On France’s ban on ‘Skinny Bitches’

Emily Grotto Women 0 Comments

There has been a lot of talk surrounding a recent law that was introduced in France to tackle anorexia and the promotion of unhealthy body images. The legislation would punish modelling agencies for employing girls whose BMI is below what is considered to be ‘healthy’, close down ‘thinspirational’ websites, ie blogs where people share extreme dieting plans and post photos of their weight loss ‘successes’, and force magazines to clearly state when they are using photoshopped images.

The policy decision has attracted a lot of attention; the French fashion industry is worth tens of billions of euros and has always been a market leader. Models like Victoire Dauxerre and Ines de la Fressange rose through this industry and conformed to its punishing requirements. Olivier Véran, the socialist MP and doctor championing the initiative, has come under attack from many different sides: his opponents in the fashion industry claim that the regulations curtailing French agencies are going to cause them to be uncompetitive on a global scale, arguing that designers will just choose to work with foreign agencies and that the girls employed to represent brands will change only in nationality. The opposition party in France (UMP) also claim the law is “inapplicable and discriminatory”, as it denies ‘naturally skinny’ girls from pursuing a career on the runway, whether they suffer from eating disorders or not (obviously choosing to ignore the fact that most girls who are a size 10 or above are automatically excluded from being anything other than ‘plus-size’ models).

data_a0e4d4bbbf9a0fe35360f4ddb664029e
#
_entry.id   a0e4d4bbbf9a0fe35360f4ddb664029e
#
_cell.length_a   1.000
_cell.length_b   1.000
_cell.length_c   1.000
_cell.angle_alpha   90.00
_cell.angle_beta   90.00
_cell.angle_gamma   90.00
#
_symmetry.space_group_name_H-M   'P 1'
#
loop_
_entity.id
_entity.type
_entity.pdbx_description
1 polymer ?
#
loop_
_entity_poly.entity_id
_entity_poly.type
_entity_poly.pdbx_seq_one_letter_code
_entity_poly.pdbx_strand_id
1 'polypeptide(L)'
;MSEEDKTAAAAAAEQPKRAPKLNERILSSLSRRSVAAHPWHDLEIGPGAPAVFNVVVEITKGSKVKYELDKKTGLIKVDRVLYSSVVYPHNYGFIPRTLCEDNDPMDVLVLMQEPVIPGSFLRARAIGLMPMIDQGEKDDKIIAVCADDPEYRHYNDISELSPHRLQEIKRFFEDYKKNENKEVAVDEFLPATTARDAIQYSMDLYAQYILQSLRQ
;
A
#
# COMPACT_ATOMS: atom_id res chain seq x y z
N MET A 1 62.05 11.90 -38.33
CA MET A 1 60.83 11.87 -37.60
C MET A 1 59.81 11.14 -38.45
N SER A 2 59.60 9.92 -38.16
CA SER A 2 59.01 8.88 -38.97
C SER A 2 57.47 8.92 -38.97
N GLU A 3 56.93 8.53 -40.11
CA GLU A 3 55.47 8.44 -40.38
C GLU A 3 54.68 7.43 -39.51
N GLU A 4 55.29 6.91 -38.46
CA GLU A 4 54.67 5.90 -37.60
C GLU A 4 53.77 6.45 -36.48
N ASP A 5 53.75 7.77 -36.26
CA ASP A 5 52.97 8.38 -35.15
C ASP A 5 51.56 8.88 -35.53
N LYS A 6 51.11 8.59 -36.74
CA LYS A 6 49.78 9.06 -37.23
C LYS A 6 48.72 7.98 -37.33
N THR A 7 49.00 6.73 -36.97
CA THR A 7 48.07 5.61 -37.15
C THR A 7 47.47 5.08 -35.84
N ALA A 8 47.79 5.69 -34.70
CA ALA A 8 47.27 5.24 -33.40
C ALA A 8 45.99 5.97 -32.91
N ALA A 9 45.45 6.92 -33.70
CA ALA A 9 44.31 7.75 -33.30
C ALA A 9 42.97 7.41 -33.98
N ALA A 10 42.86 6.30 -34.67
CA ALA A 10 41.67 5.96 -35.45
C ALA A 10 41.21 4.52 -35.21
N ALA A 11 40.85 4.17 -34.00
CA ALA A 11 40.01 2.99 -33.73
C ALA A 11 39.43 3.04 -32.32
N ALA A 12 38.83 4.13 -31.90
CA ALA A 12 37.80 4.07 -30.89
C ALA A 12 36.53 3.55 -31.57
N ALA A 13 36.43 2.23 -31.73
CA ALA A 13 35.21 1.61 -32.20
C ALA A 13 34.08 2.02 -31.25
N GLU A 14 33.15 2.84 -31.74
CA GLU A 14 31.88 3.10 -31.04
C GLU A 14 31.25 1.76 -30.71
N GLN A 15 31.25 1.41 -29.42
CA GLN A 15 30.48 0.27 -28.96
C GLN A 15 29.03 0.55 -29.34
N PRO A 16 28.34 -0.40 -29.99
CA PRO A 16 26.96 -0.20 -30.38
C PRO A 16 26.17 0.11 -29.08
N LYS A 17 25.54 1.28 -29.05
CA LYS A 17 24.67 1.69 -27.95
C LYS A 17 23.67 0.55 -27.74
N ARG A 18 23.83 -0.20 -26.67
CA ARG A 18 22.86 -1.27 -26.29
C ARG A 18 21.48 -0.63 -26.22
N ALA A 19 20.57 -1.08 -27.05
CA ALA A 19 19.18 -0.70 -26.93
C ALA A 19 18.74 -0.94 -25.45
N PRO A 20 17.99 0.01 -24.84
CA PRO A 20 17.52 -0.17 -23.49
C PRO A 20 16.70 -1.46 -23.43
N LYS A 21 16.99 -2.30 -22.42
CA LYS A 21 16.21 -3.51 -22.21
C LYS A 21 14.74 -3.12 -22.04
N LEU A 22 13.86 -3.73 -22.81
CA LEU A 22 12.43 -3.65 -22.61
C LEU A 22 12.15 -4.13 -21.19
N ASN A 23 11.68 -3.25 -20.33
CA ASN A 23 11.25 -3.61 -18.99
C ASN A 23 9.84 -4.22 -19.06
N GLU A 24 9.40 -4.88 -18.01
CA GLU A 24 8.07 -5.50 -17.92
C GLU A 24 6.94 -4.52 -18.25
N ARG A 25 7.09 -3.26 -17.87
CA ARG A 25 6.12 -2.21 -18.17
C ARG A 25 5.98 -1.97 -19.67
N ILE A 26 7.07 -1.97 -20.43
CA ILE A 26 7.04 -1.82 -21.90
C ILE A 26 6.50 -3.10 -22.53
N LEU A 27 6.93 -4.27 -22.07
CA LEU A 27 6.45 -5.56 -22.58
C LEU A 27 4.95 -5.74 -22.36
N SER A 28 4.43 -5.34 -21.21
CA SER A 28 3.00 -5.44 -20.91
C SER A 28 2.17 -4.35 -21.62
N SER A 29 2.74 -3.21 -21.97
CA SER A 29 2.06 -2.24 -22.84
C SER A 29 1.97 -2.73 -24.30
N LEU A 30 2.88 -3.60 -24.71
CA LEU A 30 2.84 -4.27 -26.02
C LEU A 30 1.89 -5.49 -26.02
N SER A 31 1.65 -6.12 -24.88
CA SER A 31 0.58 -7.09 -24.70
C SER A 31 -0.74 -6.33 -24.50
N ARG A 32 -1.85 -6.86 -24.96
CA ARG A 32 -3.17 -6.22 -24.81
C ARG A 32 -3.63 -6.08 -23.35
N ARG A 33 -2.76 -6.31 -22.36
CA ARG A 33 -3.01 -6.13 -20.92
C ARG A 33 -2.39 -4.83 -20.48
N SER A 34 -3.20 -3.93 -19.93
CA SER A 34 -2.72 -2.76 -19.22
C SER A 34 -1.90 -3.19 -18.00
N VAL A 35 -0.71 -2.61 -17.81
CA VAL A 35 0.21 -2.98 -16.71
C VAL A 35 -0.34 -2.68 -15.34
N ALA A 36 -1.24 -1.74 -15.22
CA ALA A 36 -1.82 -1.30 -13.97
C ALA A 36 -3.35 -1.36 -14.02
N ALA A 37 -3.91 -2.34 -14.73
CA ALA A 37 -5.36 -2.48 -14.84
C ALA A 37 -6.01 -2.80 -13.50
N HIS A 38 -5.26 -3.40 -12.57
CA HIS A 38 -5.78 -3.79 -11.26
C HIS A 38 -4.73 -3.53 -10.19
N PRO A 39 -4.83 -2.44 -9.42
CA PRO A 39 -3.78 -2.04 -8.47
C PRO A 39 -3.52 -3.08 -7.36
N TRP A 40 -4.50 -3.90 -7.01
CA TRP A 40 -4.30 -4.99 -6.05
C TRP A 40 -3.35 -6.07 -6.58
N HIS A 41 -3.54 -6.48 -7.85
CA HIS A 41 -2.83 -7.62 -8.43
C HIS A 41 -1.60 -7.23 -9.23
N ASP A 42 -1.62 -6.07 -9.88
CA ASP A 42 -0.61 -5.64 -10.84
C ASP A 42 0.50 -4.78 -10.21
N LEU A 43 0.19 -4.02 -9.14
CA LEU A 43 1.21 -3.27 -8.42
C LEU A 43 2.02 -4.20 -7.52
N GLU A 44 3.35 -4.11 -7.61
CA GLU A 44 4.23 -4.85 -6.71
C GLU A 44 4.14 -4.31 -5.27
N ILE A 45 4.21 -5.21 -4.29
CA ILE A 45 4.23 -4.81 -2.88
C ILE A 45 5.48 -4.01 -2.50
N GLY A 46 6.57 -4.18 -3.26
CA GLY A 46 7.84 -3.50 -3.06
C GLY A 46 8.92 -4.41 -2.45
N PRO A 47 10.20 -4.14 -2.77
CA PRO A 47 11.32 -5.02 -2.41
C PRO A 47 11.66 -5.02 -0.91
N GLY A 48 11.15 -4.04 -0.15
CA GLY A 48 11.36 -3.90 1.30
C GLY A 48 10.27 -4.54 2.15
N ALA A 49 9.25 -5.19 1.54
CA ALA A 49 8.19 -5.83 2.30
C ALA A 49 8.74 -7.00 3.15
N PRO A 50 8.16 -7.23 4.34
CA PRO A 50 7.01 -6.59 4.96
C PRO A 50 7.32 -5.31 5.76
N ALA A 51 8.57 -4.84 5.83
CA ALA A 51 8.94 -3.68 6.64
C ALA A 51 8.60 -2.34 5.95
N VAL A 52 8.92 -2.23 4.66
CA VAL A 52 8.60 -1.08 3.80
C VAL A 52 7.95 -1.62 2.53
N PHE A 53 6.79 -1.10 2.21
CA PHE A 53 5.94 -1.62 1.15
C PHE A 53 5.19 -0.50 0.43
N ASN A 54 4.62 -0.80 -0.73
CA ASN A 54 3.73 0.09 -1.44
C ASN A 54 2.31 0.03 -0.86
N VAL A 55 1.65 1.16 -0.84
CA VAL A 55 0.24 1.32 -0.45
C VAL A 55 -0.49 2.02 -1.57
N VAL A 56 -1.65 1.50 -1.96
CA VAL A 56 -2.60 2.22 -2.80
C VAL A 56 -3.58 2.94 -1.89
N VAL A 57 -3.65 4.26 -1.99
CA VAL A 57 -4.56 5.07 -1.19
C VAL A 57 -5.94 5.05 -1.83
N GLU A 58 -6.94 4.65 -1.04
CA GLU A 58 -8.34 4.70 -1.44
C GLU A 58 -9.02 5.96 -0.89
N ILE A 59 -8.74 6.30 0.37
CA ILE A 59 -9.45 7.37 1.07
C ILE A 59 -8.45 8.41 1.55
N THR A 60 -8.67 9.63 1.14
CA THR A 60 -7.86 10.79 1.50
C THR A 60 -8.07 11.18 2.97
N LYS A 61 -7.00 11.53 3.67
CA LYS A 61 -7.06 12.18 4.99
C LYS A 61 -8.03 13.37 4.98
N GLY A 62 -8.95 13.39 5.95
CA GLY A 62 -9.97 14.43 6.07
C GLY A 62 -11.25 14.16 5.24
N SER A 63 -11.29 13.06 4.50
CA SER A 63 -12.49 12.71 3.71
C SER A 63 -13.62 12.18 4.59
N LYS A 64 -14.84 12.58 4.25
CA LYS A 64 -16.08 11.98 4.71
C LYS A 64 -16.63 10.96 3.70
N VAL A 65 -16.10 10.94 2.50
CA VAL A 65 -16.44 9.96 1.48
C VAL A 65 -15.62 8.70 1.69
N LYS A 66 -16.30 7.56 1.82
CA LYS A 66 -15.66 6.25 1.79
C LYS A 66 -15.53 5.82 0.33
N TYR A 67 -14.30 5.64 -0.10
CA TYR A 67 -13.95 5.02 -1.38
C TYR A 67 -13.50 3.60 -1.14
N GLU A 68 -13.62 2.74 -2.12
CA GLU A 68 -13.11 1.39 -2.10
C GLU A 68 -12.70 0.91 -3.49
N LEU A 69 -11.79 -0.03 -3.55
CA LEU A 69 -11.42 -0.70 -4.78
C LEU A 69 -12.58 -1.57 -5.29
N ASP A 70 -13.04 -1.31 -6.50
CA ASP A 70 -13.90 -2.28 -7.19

There is also a feminist argument against this law: many claim that we don’t need more forms of body-policing and that women’s bodies should not be controlled by the government.

It rejects the idea that the law should have any say in how skinny ‘ideal’ women should or shouldn’t be.

This is an interesting argument, as it obviously appeals to many women who would instinctively have a problem with the unrealistic ideals promulgated by the fashion industry. It is in fact an argument that is also used in pro-choice debates and raises a very important question as to how to combat society’s unhealthy obsession with the female body. It feels like there is always a wrong way to be; if it’s not the constant body shaming for being too fat (or not skinny enough) it’s being accused of being a “stick figure, silicone Barbie doll” (yes, Meghan Trainor, I’m looking at you and your body-shaming lyrics). There has in fact been an uncomfortable rise in the kind of rhetoric that is meant to empower women who do not identify with the narrow ideal of super thin beauty, but is actually just as demonising of some women (“Fuck them skinny bitches”, Nicki Minaj) and is offering yet another standard to conform to in order to look ‘feminine’ or ‘womanly’.

Despite all this, I can’t bring myself to condemn the law being passed in France; for one thing, models will not be forced to have severe eating disorders in order to keep their jobs, and agencies will not have to be constantly looking for girls who look underage. I don’t think that attempts to steer fashion away from an extreme ideal of beauty can be a bad thing and I really don’t think that it is an attack on naturally thin women. After all, shifting the average weight of models to fit into a category that is more in line with reality could really impact beauty norms: if fashion designers have to create clothes to suit their models they may start to design clothes that are wearable even if you happen to have boobs or a tummy or a bit of a muffin top. Wouldn’t that be a happy day!

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